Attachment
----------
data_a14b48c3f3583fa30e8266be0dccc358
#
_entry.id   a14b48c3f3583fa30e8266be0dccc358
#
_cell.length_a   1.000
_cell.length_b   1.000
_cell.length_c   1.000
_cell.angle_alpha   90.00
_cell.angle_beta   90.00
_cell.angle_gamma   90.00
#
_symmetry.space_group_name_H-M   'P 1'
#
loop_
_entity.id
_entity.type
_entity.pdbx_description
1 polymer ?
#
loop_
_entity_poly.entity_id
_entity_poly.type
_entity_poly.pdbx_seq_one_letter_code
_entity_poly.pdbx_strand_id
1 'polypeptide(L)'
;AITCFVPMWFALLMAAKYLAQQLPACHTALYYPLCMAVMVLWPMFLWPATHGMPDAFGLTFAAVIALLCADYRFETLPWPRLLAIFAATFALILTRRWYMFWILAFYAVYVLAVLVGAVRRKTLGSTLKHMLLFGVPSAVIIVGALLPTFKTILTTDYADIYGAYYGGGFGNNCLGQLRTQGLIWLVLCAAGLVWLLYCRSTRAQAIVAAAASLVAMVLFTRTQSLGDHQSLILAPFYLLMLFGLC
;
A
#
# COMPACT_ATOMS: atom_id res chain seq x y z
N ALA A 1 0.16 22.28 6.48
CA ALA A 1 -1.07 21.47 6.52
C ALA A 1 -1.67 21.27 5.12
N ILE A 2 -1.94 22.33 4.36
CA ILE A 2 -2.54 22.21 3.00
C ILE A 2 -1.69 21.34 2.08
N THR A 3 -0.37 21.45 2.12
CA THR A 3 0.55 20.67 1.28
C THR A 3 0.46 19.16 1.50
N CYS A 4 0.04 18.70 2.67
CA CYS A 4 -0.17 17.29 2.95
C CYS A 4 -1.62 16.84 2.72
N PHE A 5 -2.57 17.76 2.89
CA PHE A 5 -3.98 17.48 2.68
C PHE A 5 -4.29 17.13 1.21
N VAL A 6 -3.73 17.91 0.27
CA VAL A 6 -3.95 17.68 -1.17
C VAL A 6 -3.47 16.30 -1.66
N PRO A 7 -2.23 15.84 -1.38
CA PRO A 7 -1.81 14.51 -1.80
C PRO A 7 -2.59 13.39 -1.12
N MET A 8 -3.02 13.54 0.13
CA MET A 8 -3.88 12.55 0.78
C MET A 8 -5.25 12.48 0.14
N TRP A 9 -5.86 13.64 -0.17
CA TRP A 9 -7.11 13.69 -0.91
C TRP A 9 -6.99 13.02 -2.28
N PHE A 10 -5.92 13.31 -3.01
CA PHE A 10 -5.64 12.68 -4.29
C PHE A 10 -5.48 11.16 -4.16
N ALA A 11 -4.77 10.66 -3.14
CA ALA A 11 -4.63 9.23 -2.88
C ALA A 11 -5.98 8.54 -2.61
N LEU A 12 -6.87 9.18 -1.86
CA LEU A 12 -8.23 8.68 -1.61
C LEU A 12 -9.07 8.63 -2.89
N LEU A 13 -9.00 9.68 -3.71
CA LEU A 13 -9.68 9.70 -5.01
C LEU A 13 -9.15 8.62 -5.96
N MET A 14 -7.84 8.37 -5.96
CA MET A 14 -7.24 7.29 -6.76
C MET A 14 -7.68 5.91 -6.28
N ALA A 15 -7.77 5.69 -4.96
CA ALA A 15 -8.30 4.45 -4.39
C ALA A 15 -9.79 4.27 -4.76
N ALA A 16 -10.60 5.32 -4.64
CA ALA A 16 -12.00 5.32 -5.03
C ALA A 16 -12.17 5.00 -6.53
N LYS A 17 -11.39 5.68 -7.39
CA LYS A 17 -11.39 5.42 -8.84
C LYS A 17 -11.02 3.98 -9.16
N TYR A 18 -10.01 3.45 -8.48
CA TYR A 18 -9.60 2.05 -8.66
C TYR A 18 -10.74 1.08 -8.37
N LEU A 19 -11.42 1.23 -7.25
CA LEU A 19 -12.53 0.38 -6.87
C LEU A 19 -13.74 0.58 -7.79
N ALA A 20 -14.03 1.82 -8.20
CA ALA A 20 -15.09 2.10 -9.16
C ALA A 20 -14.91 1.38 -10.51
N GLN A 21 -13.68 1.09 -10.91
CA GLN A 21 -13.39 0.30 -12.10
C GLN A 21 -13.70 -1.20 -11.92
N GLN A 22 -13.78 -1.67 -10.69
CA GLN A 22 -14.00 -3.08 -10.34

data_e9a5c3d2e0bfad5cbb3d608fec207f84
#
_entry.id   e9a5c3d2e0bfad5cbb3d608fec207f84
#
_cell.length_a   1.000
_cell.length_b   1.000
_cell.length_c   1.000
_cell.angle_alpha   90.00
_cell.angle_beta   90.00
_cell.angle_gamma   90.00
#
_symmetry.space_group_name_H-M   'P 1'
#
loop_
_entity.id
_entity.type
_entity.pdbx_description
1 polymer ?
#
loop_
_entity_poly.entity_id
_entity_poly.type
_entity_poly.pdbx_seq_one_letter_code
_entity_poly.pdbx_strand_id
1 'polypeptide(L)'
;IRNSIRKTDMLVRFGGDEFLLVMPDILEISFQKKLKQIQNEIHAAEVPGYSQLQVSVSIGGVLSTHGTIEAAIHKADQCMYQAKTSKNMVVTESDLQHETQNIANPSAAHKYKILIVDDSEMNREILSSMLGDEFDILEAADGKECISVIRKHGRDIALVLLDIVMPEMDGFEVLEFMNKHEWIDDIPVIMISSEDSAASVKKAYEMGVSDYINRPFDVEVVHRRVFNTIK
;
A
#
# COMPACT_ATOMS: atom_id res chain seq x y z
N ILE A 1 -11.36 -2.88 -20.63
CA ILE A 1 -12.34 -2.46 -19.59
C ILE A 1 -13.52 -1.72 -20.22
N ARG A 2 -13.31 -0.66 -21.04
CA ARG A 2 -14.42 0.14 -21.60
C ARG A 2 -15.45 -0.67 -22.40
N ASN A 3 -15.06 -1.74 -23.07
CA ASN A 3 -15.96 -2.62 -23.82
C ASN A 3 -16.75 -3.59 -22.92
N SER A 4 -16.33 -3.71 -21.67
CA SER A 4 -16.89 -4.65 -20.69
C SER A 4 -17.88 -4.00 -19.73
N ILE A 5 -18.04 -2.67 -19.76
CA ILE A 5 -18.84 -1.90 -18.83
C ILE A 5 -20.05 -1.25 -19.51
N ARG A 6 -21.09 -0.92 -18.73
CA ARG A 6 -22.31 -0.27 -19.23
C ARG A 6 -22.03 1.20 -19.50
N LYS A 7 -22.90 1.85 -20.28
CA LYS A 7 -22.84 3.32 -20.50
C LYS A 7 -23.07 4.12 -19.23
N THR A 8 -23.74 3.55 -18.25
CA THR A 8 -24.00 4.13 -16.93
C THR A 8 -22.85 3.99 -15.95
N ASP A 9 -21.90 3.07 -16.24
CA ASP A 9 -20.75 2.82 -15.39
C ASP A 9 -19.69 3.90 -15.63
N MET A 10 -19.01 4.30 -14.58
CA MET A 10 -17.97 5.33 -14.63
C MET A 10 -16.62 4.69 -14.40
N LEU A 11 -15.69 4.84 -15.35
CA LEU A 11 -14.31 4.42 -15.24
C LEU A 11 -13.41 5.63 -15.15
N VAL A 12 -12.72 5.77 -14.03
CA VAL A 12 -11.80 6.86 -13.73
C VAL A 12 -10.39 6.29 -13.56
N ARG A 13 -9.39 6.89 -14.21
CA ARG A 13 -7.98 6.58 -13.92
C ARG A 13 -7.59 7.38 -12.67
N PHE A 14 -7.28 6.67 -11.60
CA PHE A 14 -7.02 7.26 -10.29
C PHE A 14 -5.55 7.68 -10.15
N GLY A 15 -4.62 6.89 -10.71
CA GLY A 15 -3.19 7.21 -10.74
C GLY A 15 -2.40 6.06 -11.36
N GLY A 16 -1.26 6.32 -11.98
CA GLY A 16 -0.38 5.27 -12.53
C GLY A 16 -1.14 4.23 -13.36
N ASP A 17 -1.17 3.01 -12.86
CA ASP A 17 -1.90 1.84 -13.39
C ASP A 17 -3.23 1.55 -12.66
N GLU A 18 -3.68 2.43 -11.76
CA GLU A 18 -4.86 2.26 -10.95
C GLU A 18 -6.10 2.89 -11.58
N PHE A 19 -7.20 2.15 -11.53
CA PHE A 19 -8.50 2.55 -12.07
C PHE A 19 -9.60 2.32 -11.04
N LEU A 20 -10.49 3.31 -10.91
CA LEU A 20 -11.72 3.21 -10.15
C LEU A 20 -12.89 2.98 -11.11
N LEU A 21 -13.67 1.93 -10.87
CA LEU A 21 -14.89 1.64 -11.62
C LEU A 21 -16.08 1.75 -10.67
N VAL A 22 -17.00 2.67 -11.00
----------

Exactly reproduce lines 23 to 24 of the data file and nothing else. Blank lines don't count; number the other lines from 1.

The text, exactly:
_entity_poly.pdbx_seq_one_letter_code
_entity_poly.pdbx_strand_id